The US Securities and Exchange Commission (SEC) has fired a new volley of arguments in the legal battle against Canadian corporation Kik, best known for its eponymous messaging app.
The regulator’s latest document, filed on March 20, implies that Kik knew its $100 million initial coin offering of Kin token, the native currency of a blockchain network aimed at social media, could potentially be deemed an unregistered securities sale, and thus illegal.
Yet the company decided to go on with the plan anyway.
According to the SEC, Kik’s defense is that Kin token is a currency and not an “investment contract,” which would mean it would have not to be registered with the regulator. Kik also said that the latter term itself is “unconstitutionally vague,” implying that it didn’t know whether it might apply due to lack of clear advice.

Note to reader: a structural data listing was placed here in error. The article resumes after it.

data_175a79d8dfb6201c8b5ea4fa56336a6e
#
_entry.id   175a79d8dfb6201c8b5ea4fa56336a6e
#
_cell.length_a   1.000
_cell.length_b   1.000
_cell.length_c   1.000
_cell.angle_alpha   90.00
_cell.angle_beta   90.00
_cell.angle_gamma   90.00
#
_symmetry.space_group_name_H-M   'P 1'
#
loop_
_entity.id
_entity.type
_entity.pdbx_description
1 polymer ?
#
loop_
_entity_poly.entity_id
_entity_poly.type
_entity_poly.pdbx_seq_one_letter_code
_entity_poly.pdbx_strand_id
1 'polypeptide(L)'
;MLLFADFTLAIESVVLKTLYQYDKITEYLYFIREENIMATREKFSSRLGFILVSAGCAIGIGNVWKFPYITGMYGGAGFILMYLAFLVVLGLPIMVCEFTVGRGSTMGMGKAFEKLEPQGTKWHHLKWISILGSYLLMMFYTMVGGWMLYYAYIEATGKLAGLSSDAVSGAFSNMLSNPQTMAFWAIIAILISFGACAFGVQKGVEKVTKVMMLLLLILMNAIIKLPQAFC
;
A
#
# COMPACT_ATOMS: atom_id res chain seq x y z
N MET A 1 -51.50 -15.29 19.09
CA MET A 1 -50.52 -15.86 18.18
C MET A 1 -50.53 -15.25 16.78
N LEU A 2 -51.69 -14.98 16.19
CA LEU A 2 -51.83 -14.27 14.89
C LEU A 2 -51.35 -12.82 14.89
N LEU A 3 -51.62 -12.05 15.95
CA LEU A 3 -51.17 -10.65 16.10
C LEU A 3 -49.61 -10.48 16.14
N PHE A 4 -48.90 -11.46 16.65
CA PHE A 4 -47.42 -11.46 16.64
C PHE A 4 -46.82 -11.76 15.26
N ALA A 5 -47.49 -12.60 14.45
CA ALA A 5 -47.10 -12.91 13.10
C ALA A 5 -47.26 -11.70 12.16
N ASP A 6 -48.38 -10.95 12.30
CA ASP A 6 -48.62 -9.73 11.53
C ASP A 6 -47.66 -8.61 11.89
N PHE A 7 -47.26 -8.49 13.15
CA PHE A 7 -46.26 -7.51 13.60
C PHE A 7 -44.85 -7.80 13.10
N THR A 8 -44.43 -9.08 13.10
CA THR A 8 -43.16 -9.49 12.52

The SEC’s latest filing refutes this. The regulator argued that Kik raised with its insurance broker that very risk—whether Kik’s token sale would not constitute a securities sale under the Howey test, a decades-old yardstick that the SEC uses to determine whether something is a security.
It claims that Kik was seeking $10 million in additional insurance for officers and directors for legal defense costs.
“Kik for months considered—and actively planned for—the potential application of Howey to the Kin offering. Kik received explicit warnings in a report from its consultant that regulators could find that the offer and sale of Kin would be an offer and sale of securities,” the SEC’s document reads.
Speaking to Decrypt, crypto lawyer Gabriel Shapiro said this is one of the strongest parts of the SEC’s argument—and perhaps the one that will decide the final outcome of the case.